Rational Polarization

Abstract

Predictable polarization is everywhere: we can often predict how people’s opinions—including our own—will shift over time. Extant theories either neglect the fact that we can predict our own polarization, or explain it through irrational mechanisms. We needn’t. Empirical studies suggest that polarization is predictable when evidence is ambiguous, i.e. when the rational response is not obvious. I show how Bayesians should model such ambiguity, and then prove that—assuming rational updates are those which obey the value of evidence (Blackwell 1953; Good 1967)—ambiguity is necessary and sufficient for the rationality of predictable polarization. The main theoretical result is that there can be a series of such updates, each of which is individually expected to make you more accurate, but which together will predictably polarize you. Polarization results from asymmetric increases in accuracy. This mechanism is not only theoretically possible, but empirically plausible. I argue that cognitive search—searching a cognitively-accessible space for a particular item—often yields asymmetrically ambiguous evidence; I present an experiment supporting its polarizing effects; and I use simulations to show how it can help explain two of the core causes of polarization: confirmation bias and the group polarization effect.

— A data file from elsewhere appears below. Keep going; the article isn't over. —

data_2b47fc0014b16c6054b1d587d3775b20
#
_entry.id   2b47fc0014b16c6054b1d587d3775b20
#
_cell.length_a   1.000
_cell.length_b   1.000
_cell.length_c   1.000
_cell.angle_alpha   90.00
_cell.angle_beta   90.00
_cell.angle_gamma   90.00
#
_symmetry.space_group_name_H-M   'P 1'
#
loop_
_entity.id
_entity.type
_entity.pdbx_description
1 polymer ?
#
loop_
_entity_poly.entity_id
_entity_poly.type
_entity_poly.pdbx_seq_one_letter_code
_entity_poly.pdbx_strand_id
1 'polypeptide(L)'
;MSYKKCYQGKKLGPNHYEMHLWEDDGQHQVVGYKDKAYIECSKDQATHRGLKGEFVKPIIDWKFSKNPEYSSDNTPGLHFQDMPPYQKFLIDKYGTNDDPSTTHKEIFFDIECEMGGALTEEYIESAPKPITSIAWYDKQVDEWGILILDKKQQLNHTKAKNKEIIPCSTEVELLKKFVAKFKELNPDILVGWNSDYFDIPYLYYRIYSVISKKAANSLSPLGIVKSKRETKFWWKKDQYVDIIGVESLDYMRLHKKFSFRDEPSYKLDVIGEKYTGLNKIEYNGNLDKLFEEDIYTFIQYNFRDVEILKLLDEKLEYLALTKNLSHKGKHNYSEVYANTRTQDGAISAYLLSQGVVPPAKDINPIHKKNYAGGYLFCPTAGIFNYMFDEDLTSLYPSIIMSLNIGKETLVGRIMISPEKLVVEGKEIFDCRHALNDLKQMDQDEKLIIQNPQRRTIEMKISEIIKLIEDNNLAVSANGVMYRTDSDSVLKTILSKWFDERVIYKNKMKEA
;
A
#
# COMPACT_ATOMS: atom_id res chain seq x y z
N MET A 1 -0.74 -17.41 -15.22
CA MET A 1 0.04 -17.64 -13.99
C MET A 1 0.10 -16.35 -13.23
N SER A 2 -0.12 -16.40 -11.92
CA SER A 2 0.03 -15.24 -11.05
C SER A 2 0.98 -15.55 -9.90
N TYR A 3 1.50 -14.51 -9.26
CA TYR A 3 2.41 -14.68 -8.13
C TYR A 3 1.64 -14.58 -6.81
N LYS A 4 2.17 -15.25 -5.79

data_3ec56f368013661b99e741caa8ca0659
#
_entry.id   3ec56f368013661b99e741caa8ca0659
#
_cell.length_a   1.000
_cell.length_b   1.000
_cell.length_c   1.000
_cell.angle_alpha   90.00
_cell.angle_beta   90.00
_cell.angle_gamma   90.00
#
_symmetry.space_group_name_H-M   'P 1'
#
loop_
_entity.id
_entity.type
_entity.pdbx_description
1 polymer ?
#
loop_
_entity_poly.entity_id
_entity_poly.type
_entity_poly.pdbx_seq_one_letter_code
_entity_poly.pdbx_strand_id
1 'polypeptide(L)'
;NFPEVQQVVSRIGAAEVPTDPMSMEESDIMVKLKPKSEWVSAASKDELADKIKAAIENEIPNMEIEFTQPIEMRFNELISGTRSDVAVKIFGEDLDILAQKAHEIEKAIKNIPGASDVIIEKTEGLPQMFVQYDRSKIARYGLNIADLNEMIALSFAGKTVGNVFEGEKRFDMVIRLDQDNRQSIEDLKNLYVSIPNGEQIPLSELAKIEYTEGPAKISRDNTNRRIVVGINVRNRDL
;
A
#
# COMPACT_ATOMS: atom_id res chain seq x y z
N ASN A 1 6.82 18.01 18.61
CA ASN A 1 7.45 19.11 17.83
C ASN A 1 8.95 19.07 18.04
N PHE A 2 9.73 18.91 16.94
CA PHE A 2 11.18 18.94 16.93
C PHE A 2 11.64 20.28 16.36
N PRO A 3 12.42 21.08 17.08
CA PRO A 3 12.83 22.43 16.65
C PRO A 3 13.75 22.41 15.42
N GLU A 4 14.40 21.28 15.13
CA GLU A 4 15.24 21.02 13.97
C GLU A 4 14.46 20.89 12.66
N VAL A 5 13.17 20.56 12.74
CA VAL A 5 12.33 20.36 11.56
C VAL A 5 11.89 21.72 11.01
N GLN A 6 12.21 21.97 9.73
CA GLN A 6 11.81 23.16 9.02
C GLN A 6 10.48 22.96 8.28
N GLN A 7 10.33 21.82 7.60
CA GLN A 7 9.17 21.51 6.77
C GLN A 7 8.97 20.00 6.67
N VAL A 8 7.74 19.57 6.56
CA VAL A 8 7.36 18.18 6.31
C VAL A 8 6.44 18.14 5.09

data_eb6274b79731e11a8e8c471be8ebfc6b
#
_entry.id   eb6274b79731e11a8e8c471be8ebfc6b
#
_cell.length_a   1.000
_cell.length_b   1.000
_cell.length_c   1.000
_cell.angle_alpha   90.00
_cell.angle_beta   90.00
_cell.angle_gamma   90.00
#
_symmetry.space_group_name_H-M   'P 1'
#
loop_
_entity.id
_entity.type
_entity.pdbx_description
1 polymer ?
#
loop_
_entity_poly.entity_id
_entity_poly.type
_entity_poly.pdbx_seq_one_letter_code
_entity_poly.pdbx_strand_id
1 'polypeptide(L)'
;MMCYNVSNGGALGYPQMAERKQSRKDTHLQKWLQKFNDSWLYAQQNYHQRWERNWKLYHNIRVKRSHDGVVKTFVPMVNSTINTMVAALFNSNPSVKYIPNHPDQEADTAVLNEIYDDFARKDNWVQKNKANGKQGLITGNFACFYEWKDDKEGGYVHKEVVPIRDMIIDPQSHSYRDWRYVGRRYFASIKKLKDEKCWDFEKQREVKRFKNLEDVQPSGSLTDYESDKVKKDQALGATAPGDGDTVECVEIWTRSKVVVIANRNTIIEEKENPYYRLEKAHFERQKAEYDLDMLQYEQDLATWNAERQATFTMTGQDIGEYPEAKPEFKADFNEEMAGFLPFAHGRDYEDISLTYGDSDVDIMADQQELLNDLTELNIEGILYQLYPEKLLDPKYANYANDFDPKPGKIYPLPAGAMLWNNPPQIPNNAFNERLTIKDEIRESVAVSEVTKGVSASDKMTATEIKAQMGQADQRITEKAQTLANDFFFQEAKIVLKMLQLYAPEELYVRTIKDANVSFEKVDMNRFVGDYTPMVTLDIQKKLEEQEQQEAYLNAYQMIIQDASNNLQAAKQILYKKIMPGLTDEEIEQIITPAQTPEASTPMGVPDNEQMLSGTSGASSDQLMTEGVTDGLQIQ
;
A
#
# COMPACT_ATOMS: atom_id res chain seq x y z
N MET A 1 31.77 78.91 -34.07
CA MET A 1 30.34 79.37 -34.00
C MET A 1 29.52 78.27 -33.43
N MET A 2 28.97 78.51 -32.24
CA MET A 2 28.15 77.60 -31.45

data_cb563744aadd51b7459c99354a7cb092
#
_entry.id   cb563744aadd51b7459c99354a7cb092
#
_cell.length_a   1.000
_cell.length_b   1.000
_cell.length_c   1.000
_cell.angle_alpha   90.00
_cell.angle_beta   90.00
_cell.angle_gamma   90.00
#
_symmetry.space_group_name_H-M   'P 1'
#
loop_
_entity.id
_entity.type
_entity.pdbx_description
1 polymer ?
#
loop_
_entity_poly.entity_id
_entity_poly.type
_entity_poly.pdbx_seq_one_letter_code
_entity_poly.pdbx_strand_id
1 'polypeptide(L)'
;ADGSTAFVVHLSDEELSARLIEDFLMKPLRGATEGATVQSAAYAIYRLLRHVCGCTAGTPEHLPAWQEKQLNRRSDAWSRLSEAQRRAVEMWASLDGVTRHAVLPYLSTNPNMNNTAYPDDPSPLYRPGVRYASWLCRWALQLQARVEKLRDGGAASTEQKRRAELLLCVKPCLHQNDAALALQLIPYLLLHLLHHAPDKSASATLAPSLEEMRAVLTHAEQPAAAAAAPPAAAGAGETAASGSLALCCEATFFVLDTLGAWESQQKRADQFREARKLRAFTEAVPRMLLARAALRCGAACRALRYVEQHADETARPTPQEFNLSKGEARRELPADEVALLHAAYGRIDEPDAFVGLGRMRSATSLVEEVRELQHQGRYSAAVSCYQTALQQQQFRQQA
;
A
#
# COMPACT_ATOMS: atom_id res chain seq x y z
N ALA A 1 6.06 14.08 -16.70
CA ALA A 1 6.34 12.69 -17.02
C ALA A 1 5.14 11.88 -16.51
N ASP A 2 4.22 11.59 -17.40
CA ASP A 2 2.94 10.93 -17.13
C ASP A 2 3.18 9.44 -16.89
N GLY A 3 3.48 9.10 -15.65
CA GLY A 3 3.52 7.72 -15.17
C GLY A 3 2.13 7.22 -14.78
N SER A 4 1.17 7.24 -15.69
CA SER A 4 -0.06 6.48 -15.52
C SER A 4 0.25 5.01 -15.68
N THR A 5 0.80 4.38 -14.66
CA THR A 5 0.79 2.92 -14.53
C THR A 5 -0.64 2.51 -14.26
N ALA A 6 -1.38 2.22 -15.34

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References found in this work

Knowledge and its Limits.Timothy Williamson - 2000 - Oxford University Press.
Thinking, Fast and Slow.Daniel Kahneman - 2011 - New York: New York: Farrar, Straus and Giroux.
The Structure of Scientific Revolutions.Thomas S. Kuhn - 1962 - University of Chicago Press.
The Foundations of Statistics.Leonard J. Savage - 1954 - Wiley Publications in Statistics.

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Citations of this work

Evidence and Bias.Nick Hughes - forthcoming - In Clayton Littlejohn & Maria Lasonen Aarnio (eds.), Routledge Handbook of the Philosophy of Evidence.
Bounded Reflectivism and Epistemic Identity.Nick Byrd - 2022 - Metaphilosophy 53 (1):53-69.

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